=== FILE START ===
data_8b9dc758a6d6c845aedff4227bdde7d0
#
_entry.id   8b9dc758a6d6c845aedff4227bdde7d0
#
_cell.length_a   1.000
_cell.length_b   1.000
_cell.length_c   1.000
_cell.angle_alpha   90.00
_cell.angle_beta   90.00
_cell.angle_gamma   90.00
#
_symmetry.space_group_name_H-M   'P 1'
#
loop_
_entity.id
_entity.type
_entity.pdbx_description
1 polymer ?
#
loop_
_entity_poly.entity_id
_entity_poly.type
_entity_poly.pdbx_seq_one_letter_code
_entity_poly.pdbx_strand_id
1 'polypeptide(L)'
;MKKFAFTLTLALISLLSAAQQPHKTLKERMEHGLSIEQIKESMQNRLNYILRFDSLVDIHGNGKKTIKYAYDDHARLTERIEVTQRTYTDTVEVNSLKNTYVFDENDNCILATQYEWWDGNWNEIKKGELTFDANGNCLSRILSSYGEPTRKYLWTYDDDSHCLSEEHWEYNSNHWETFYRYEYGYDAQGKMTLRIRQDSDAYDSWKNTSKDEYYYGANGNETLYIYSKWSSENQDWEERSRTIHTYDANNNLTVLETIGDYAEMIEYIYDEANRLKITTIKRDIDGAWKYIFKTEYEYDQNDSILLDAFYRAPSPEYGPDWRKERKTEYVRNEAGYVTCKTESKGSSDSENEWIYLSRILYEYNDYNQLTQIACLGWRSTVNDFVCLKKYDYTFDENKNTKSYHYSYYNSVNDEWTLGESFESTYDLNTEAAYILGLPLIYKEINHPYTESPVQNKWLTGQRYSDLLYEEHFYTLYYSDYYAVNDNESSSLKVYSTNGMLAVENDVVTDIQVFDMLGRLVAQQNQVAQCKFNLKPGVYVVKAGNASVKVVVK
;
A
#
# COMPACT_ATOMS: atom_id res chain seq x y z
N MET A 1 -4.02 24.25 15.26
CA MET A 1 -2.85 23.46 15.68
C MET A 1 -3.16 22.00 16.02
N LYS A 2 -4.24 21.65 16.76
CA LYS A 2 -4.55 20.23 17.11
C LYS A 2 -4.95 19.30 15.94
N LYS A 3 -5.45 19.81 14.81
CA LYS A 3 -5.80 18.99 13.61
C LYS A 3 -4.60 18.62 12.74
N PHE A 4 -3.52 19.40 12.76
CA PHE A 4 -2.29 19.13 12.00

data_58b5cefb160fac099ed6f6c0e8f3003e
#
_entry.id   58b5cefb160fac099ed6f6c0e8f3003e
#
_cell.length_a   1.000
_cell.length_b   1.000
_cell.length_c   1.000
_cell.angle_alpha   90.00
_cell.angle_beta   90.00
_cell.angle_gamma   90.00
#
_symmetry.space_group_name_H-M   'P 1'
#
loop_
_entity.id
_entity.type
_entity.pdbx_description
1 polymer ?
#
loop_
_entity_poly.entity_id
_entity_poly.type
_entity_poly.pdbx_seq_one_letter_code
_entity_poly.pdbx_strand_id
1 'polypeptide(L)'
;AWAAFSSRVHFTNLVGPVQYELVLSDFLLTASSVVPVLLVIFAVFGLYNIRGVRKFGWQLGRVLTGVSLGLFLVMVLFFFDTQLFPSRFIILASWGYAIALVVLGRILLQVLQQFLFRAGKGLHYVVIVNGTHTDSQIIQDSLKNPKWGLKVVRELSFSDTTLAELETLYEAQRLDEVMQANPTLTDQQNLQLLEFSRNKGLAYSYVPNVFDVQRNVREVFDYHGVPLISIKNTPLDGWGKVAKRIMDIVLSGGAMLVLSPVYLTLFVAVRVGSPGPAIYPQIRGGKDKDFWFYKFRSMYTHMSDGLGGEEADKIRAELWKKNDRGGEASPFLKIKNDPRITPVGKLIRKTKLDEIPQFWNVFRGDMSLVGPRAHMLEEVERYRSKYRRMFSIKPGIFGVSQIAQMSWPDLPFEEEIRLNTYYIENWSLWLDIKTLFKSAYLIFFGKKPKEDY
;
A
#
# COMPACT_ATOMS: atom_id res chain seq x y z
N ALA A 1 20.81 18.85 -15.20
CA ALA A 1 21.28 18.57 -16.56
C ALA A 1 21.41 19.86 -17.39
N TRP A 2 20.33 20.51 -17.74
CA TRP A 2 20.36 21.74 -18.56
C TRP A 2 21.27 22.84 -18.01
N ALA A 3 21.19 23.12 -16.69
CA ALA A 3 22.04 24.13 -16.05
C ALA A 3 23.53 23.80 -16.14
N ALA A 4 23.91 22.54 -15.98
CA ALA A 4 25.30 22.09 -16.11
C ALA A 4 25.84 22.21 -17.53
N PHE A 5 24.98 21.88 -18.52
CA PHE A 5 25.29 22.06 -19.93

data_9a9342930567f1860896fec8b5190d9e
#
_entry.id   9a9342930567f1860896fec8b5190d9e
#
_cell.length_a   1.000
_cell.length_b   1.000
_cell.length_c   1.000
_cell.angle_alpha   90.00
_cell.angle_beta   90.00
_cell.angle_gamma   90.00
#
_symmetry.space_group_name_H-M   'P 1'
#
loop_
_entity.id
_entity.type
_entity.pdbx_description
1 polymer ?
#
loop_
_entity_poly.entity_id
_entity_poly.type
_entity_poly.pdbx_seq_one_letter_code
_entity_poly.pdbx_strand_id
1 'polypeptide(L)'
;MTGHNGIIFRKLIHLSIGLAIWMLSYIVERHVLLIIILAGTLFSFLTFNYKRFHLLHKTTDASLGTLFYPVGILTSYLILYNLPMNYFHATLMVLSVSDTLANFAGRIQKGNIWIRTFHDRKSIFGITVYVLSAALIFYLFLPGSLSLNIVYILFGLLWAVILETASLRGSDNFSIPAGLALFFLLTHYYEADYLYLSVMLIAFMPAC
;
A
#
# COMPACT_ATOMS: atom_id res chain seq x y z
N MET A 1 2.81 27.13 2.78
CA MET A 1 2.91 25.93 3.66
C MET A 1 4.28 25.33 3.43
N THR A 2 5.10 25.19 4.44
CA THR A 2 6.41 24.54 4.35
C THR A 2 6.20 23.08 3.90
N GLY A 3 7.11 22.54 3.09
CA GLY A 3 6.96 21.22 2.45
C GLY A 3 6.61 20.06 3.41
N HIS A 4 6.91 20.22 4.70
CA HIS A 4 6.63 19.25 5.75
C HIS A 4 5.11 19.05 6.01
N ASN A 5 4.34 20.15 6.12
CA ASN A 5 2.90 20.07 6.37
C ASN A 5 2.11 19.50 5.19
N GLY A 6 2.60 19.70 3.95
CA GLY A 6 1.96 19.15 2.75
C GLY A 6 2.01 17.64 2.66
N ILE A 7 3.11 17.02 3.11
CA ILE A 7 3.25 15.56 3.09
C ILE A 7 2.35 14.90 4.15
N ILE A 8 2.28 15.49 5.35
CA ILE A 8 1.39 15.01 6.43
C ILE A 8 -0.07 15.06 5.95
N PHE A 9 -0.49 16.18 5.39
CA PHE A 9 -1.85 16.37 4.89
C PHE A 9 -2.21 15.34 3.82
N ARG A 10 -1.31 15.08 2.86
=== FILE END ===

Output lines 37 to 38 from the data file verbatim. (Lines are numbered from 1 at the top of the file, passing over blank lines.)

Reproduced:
N LYS A 3 -5.45 19.81 14.81
CA LYS A 3 -5.80 18.99 13.61